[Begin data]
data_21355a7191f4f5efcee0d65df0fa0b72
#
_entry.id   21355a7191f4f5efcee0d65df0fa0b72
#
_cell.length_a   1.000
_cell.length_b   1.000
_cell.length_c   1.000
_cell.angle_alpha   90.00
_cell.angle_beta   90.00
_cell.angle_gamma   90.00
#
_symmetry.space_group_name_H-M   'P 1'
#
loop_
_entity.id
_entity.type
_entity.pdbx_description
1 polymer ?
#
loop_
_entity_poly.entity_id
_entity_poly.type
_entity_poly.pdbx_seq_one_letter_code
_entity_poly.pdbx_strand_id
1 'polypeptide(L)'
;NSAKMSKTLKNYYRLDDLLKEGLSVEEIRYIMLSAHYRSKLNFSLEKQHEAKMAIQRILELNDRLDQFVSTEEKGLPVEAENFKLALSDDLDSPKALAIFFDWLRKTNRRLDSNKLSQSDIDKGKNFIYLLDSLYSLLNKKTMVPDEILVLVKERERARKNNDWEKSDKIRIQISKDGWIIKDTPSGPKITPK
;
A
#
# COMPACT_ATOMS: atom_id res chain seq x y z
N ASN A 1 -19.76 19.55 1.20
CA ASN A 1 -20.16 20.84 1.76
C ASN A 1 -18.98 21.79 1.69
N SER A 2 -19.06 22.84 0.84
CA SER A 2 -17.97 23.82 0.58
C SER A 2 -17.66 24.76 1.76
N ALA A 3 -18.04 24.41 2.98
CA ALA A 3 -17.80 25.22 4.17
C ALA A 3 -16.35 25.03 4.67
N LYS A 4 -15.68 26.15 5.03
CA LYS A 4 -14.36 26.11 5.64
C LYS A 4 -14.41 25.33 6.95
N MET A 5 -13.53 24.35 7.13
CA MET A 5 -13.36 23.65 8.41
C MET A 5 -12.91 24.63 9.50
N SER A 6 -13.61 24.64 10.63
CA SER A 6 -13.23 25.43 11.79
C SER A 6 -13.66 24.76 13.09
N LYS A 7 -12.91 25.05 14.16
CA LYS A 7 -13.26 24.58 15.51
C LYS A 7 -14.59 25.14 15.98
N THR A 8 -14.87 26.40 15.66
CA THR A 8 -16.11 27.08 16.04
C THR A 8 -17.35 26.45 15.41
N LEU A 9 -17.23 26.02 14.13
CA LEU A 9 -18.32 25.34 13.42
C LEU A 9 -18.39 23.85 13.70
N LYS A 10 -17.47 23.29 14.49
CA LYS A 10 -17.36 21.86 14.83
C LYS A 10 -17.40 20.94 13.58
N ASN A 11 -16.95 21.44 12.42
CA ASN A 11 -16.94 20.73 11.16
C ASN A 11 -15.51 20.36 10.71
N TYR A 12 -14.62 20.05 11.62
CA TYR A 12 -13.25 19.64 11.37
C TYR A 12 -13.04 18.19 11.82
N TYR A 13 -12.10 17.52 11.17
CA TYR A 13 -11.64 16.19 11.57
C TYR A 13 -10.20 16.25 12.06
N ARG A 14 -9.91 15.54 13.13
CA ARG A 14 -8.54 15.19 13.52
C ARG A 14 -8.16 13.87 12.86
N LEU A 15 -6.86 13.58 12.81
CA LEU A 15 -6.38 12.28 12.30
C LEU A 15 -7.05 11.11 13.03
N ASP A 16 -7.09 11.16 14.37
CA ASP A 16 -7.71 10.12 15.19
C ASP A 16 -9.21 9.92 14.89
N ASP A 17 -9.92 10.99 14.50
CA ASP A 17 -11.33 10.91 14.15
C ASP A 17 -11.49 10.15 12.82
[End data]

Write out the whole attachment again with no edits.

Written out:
data_21355a7191f4f5efcee0d65df0fa0b72
#
_entry.id   21355a7191f4f5efcee0d65df0fa0b72
#
_cell.length_a   1.000
_cell.length_b   1.000
_cell.length_c   1.000
_cell.angle_alpha   90.00
_cell.angle_beta   90.00
_cell.angle_gamma   90.00
#
_symmetry.space_group_name_H-M   'P 1'
#
loop_
_entity.id
_entity.type
_entity.pdbx_description
1 polymer ?
#
loop_
_entity_poly.entity_id
_entity_poly.type
_entity_poly.pdbx_seq_one_letter_code
_entity_poly.pdbx_strand_id
1 'polypeptide(L)'
;NSAKMSKTLKNYYRLDDLLKEGLSVEEIRYIMLSAHYRSKLNFSLEKQHEAKMAIQRILELNDRLDQFVSTEEKGLPVEAENFKLALSDDLDSPKALAIFFDWLRKTNRRLDSNKLSQSDIDKGKNFIYLLDSLYSLLNKKTMVPDEILVLVKERERARKNNDWEKSDKIRIQISKDGWIIKDTPSGPKITPK
;
A
#
# COMPACT_ATOMS: atom_id res chain seq x y z
N ASN A 1 -19.76 19.55 1.20
CA ASN A 1 -20.16 20.84 1.76
C ASN A 1 -18.98 21.79 1.69
N SER A 2 -19.06 22.84 0.84
CA SER A 2 -17.97 23.82 0.58
C SER A 2 -17.66 24.76 1.76
N ALA A 3 -18.04 24.41 2.98
CA ALA A 3 -17.80 25.22 4.17
C ALA A 3 -16.35 25.03 4.67
N LYS A 4 -15.68 26.15 5.03
CA LYS A 4 -14.36 26.11 5.64
C LYS A 4 -14.41 25.33 6.95
N MET A 5 -13.53 24.35 7.13
CA MET A 5 -13.36 23.65 8.41
C MET A 5 -12.91 24.63 9.50
N SER A 6 -13.61 24.64 10.63
CA SER A 6 -13.23 25.43 11.79
C SER A 6 -13.66 24.76 13.09
N LYS A 7 -12.91 25.05 14.16
CA LYS A 7 -13.26 24.58 15.51
C LYS A 7 -14.59 25.14 15.98
N THR A 8 -14.87 26.40 15.66
CA THR A 8 -16.11 27.08 16.04
C THR A 8 -17.35 26.45 15.41
N LEU A 9 -17.23 26.02 14.13
CA LEU A 9 -18.32 25.34 13.42
C LEU A 9 -18.39 23.85 13.70
N LYS A 10 -17.47 23.29 14.49
CA LYS A 10 -17.36 21.86 14.83
C LYS A 10 -17.40 20.94 13.58
N ASN A 11 -16.95 21.44 12.42
CA ASN A 11 -16.94 20.73 11.16
C ASN A 11 -15.51 20.36 10.71
N TYR A 12 -14.62 20.05 11.62
CA TYR A 12 -13.25 19.64 11.37
C TYR A 12 -13.04 18.19 11.82
N TYR A 13 -12.10 17.52 11.17
CA TYR A 13 -11.64 16.19 11.57
C TYR A 13 -10.20 16.25 12.06
N ARG A 14 -9.91 15.54 13.13
CA ARG A 14 -8.54 15.19 13.52
C ARG A 14 -8.16 13.87 12.86
N LEU A 15 -6.86 13.58 12.81
CA LEU A 15 -6.38 12.28 12.30
C LEU A 15 -7.05 11.11 13.03
N ASP A 16 -7.09 11.16 14.37
CA ASP A 16 -7.71 10.12 15.19
C ASP A 16 -9.21 9.92 14.89
N ASP A 17 -9.92 10.99 14.50
CA ASP A 17 -11.33 10.91 14.15
C ASP A 17 -11.49 10.15 12.82